Empty Space: A Haunting by M John Harrison
Let’s start with a simple question. What do you understand by the idea of “unthought known”? Suppose you brush your teeth, do you think about the build-up of the froth of the toothpaste at the edges of your mouth? No. The process of teeth cleansing is performed at an automatic level within the mind and, unless you have a particular reason to look in the mirror, it would never occur to you that an outside observer might mistakenly diagnose a manic episode with you frothing saliva in a fit. The only reason we survive as individuals is that we retain our own point of view. It may shift like a butterfly or become immovably focused on a single detail until we’re suddenly distracted. But one thing is always certain. If we lose our point of view, the thought processes becomes chaotic. We lose our understanding of the world. Another way of seeing the outcome might be that we become untethered from our world and can fall into a different place or dimension. Or we can fall from power, or from grace, or head over heels. Falling is one of these indisciplined activities. It’s safer to be controlling where you fall. That way, when you arrive, you’re in one piece. Of course, if you could manipulate your DNA structure, you might grow wings while you fell, or your thoughts could take wing and steer you to a new place.
This might all sound a little confusing but, as a metaphor, how would you capture the idea of the mind controlling space flight? It would have to assimilate the maths, perform the calculations to navigate and then implement the solutions. That way, the pilot of the ship might fall to another planet in another star system. Once experience is acquired, the process becomes autonomic. The pilots might not even be aware of how they do it unless they specifically stop to think about it. This would be the ultimate unthought known. Before the technology enhances the mind and enables the controlled falling, how might someone achieve the right frame of mind? It would require the mind to engage in a routine task to the exclusion of everything else. This might be a thoughtless wandering from street to street or a swim in the river. It would be an untethering process where the essential self is left behind and a purely directional instinct is put in its place. You might not know or remember how you arrived at a particular place. All you could say is that when you stopped walking, you’d arrived, even though you might not know where you were. That could make the form of transport a matter of blind luck, a literal throw of the dice.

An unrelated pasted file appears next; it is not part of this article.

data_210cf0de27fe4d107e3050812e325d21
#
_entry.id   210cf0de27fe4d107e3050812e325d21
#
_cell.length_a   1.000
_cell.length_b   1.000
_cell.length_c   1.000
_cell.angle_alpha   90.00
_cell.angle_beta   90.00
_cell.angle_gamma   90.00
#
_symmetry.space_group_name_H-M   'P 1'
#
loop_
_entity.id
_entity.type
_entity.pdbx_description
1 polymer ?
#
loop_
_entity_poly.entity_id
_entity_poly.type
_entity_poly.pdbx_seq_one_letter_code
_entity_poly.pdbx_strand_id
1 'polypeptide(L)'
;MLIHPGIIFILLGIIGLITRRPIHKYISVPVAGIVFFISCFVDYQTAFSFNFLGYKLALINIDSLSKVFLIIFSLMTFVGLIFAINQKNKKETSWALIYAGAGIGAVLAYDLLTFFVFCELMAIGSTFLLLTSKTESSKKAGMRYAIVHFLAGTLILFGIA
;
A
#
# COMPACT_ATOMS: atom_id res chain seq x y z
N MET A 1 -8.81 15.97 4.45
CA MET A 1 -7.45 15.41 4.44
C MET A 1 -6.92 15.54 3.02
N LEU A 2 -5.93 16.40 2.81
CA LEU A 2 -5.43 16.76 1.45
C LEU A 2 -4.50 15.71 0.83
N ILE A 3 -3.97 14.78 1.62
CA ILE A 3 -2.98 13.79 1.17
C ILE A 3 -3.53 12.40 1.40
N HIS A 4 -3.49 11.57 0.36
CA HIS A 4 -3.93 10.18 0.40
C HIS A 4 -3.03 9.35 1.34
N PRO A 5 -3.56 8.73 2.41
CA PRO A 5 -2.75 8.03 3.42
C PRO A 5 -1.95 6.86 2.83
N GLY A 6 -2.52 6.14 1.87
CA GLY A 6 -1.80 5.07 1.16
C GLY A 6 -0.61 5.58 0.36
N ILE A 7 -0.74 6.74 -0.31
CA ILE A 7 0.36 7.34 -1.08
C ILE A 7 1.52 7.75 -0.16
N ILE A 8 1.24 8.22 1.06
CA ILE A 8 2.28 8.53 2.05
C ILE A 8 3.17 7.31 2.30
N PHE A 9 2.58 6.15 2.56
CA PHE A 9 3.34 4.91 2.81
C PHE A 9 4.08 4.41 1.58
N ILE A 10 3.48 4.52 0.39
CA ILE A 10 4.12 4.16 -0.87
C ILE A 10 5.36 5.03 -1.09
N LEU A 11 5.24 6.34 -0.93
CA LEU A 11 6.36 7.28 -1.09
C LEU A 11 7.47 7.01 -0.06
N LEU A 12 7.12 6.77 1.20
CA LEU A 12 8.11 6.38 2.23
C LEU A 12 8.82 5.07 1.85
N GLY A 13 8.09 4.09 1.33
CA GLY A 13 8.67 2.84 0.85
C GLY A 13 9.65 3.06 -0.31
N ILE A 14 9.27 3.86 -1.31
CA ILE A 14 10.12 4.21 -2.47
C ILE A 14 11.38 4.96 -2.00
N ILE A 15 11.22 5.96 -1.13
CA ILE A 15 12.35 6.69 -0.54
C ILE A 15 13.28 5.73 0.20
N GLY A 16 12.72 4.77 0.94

Empty Space: A Haunting by M John Harrison is the third in the Kefahuchi Tract series. It’s probably the last, the equivalent of someone throwing two threes on a roll of the dice and calling it a night (or day depending on the time the dice where thrown and the atmospheric pressure). Except, of course, the same person could return and pick up the dice again or another might stand in his or her place. The first book, Light, introduced us to Michael Kearney, a physicist who worked with Tate, his assistant, to formulate the maths that will eventually take humanity to the stars. Unfortunately, Michael steals a set of dice from the Shrander and the only way he can keep it away, is by becoming a murderer. This reflects the fact that basic cause and effect is distorted in the Tract itself. It’s a kind of unthinking shield. The second was Nova Swing, set almost exclusively in the future city of Saudade where everything is still as dirty and broken down as in our time, and the space fleet is piloted by less than human children who have no real idea how they get to where they arrive.
This book brings us back to a near-future London where sequential recessions have left the British impoverished. Michael is long missing, presumed dead, while his “widow” Anna struggles through therapy with Helen Alpert and her daughter worries she may have cancer. In Saudade, an unhappy trio of wheeler-dealers begins to collect artifacts called mortsafes. They are not convinced this will turn out well. Then there are a couple of murders where the corpses float into the air and start to fade away, and a voice that insists, “My name is Pearlant and I come from the future.” except, like everyone else in this book, Pearlant is having some difficulty in finding the way. Indeed both metaphorically and literally, almost all the characters are lost.
So where does this leave us? As a way of linking the two rather different books that went before, Empty Space: A Haunting is a brilliant piece of writing, elegantly crossing the t’s and dotting the i’s to reconcile the opposites and arrive where it’s supposed to. Indeed, in its own right, the prose is worth reading. It’s quintessentially British in spirit and execution, showing M John Harrison as a long-term craftsman at his best. That said, this is not a book to read as a standalone. If you have not at least read Light, I would seriously advise you not to start here. Of course, you could take this as an excuse to read all three of the Kefahuchi Tract so far — of course there may be more or not depending on the author’s atmospheric pressure — which, while something of a challenge, does repay the effort with real interest.
A copy of this book was sent to me for review.